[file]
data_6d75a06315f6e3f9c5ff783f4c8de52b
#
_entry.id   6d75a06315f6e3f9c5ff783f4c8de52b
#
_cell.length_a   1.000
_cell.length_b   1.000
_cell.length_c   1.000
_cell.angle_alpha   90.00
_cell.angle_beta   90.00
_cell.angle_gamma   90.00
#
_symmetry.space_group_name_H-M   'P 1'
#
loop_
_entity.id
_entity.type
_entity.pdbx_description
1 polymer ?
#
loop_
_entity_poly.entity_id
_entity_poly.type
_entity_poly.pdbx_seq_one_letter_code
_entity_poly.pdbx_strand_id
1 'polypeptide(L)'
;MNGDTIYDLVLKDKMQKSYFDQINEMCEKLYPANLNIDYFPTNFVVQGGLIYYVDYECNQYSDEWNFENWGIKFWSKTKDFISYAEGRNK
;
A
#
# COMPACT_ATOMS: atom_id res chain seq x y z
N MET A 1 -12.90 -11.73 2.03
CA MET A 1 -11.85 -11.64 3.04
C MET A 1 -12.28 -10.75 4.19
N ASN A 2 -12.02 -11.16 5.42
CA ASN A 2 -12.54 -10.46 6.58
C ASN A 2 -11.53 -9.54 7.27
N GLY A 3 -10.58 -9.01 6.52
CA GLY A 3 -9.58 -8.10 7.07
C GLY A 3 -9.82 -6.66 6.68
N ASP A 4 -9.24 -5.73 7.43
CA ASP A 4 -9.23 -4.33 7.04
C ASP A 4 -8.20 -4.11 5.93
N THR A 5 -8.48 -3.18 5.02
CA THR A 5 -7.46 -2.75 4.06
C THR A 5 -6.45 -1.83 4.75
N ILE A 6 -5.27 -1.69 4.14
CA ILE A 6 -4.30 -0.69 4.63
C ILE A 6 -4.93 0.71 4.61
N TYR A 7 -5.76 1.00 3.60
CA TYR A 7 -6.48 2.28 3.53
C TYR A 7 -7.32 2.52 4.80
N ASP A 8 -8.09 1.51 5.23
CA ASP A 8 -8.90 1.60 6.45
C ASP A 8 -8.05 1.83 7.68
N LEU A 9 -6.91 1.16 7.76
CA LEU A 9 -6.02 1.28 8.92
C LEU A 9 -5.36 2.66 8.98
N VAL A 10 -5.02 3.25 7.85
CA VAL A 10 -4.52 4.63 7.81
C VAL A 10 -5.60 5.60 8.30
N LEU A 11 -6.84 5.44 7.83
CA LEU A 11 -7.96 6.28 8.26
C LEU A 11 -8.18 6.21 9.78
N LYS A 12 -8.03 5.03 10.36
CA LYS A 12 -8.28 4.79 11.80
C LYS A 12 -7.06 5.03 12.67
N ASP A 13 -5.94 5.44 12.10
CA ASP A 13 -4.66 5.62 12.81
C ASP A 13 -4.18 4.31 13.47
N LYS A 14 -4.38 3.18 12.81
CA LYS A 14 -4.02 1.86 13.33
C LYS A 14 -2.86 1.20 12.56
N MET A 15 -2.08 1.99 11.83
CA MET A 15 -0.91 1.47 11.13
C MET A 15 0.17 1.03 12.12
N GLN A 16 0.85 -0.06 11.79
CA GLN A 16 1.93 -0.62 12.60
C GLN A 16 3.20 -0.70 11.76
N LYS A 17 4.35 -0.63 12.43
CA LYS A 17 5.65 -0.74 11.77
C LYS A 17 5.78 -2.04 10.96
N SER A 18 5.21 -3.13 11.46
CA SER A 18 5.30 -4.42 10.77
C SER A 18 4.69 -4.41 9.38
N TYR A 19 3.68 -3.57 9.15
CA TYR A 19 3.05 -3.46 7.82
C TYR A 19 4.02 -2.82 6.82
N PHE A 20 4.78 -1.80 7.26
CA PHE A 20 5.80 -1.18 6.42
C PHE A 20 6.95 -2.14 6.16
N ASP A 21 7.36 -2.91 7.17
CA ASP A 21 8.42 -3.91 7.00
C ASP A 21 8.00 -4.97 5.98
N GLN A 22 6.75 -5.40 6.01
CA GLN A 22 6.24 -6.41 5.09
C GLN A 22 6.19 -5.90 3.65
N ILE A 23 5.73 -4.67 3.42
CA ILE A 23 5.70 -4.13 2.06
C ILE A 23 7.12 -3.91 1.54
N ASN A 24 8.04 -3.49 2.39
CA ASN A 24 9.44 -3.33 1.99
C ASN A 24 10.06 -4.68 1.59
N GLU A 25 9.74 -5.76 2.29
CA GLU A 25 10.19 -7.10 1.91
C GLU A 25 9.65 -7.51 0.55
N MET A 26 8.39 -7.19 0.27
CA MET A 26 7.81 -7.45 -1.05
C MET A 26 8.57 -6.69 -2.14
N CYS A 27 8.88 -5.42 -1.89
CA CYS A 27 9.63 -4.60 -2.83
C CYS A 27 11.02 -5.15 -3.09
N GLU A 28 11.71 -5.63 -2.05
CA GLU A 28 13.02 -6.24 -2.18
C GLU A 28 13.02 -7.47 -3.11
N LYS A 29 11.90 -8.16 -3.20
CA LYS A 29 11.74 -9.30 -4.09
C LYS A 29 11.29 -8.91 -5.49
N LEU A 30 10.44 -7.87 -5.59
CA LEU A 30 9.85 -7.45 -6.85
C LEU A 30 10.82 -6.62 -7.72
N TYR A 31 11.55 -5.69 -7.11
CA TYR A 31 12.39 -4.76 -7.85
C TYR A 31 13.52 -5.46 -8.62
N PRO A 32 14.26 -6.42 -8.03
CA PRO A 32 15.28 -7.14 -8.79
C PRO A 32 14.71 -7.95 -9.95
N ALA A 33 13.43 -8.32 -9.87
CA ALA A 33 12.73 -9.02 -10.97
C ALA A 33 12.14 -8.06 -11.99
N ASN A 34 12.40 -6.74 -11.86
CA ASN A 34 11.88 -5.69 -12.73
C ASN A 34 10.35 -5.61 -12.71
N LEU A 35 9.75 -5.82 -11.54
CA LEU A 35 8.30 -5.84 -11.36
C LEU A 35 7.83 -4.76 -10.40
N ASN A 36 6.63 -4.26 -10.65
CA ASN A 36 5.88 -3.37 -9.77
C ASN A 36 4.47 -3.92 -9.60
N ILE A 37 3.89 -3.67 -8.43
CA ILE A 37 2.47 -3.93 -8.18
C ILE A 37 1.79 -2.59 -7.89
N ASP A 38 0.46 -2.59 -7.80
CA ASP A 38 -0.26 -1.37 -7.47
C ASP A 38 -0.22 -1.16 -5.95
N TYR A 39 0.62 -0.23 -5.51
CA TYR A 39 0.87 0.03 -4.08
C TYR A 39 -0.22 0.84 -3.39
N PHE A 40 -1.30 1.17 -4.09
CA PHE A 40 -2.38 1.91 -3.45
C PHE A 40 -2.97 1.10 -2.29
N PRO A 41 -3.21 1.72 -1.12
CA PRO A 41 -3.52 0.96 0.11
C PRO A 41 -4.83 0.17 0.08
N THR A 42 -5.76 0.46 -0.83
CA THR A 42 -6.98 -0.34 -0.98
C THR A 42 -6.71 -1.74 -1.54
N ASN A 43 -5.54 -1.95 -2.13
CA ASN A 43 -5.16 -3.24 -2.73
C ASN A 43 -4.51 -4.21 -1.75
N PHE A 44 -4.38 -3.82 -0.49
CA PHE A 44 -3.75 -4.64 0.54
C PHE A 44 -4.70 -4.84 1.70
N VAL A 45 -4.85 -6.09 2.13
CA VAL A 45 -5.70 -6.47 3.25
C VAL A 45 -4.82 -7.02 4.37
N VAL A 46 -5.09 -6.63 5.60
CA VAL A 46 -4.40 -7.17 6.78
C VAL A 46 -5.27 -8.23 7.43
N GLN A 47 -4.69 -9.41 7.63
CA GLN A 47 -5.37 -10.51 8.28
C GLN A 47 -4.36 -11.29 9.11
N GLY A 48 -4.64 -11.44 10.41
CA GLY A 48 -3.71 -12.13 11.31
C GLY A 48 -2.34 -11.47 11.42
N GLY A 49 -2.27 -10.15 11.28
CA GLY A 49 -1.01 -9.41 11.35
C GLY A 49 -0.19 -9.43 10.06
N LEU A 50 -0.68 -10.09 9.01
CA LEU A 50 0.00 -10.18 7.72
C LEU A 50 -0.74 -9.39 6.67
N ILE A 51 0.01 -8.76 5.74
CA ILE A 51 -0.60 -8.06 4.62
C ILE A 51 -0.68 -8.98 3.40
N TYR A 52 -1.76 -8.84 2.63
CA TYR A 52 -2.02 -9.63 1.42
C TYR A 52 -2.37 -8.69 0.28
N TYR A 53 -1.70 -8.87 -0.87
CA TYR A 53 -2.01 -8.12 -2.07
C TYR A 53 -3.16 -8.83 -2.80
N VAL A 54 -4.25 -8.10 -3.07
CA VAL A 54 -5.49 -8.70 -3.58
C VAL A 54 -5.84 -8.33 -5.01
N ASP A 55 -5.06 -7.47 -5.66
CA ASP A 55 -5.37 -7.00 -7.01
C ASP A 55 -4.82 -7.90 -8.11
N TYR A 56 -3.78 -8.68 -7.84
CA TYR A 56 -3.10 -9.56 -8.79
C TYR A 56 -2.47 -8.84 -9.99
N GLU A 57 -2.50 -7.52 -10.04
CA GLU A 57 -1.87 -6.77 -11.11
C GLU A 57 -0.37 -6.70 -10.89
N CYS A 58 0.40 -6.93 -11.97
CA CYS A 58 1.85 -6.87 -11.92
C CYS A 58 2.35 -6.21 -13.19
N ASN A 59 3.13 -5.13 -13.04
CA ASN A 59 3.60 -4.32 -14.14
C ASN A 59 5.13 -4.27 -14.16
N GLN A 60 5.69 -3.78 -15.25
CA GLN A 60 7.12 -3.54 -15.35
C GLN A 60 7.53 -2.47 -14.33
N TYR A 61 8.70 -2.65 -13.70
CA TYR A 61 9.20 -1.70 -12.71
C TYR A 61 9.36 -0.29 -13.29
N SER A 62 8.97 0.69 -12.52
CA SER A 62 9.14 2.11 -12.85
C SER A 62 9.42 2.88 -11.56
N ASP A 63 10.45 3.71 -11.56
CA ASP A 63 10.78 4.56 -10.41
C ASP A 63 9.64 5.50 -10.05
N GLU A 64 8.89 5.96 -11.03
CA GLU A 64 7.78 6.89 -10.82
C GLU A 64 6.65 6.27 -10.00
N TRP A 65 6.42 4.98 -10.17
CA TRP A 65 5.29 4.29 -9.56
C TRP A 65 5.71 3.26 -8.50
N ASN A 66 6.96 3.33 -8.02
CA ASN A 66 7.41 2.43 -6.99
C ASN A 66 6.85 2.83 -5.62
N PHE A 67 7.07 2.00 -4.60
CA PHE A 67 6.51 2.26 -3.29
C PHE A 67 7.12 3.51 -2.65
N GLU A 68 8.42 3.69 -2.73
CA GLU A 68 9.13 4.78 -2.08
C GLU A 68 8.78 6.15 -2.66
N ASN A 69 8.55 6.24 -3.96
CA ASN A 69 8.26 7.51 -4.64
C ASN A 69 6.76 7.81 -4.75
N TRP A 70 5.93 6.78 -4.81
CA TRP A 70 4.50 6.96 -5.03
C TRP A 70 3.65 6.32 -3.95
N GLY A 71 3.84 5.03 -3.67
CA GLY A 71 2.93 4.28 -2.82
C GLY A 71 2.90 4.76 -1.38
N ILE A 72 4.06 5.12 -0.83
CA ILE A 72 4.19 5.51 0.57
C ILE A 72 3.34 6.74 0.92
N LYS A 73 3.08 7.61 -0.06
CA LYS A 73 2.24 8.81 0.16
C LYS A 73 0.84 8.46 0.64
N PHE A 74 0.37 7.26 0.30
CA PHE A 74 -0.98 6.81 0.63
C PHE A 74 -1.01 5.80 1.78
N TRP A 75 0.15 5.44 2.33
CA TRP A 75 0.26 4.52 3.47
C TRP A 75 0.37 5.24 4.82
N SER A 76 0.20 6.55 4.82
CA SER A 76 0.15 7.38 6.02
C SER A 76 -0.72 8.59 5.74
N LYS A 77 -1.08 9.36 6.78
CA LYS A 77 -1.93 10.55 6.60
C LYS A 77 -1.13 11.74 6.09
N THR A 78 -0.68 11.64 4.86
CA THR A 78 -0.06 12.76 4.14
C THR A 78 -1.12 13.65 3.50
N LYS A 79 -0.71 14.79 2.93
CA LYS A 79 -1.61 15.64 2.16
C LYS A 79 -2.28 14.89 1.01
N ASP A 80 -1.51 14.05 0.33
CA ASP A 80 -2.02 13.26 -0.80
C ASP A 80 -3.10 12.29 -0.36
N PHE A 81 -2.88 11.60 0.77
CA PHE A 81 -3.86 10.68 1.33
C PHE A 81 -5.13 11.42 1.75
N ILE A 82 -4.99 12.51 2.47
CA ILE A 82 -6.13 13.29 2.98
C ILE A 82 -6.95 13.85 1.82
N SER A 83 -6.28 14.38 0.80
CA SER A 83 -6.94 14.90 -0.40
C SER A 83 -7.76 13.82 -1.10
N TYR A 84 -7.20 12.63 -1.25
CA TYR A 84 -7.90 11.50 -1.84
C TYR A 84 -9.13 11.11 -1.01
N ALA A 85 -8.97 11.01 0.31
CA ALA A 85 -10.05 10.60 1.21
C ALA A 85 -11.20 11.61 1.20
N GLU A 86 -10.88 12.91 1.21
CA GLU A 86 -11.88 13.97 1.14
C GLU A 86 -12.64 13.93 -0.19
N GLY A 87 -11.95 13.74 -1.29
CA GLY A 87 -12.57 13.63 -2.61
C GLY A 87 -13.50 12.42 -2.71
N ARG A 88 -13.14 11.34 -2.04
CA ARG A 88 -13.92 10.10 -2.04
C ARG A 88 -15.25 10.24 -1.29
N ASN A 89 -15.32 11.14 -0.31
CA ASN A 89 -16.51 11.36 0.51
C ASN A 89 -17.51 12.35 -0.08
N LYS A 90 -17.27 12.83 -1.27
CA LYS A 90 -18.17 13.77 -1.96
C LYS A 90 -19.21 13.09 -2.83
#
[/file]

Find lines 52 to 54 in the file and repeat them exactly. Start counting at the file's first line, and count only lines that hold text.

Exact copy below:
N ASP A 8 -8.09 1.51 5.23
CA ASP A 8 -8.90 1.60 6.45
C ASP A 8 -8.05 1.83 7.68